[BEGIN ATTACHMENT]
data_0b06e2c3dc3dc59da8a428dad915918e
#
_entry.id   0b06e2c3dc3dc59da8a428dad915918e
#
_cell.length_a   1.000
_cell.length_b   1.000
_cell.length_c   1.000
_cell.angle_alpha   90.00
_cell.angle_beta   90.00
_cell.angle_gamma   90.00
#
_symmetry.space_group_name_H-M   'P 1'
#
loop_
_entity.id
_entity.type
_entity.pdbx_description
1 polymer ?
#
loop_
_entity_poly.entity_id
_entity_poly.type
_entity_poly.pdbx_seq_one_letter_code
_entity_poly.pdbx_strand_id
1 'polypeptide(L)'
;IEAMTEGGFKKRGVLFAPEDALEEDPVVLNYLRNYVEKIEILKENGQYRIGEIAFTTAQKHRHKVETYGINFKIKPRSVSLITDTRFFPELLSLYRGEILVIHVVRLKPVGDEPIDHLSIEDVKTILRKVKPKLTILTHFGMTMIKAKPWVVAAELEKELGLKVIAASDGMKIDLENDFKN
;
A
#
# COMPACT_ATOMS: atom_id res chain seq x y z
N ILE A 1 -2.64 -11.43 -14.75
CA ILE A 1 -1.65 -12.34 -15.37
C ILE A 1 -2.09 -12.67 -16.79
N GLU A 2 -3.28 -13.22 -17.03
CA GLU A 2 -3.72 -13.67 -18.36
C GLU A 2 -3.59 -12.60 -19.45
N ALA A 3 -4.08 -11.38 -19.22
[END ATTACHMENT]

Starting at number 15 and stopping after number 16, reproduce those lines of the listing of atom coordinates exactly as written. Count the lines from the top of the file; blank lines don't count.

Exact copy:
_entity.id
_entity.type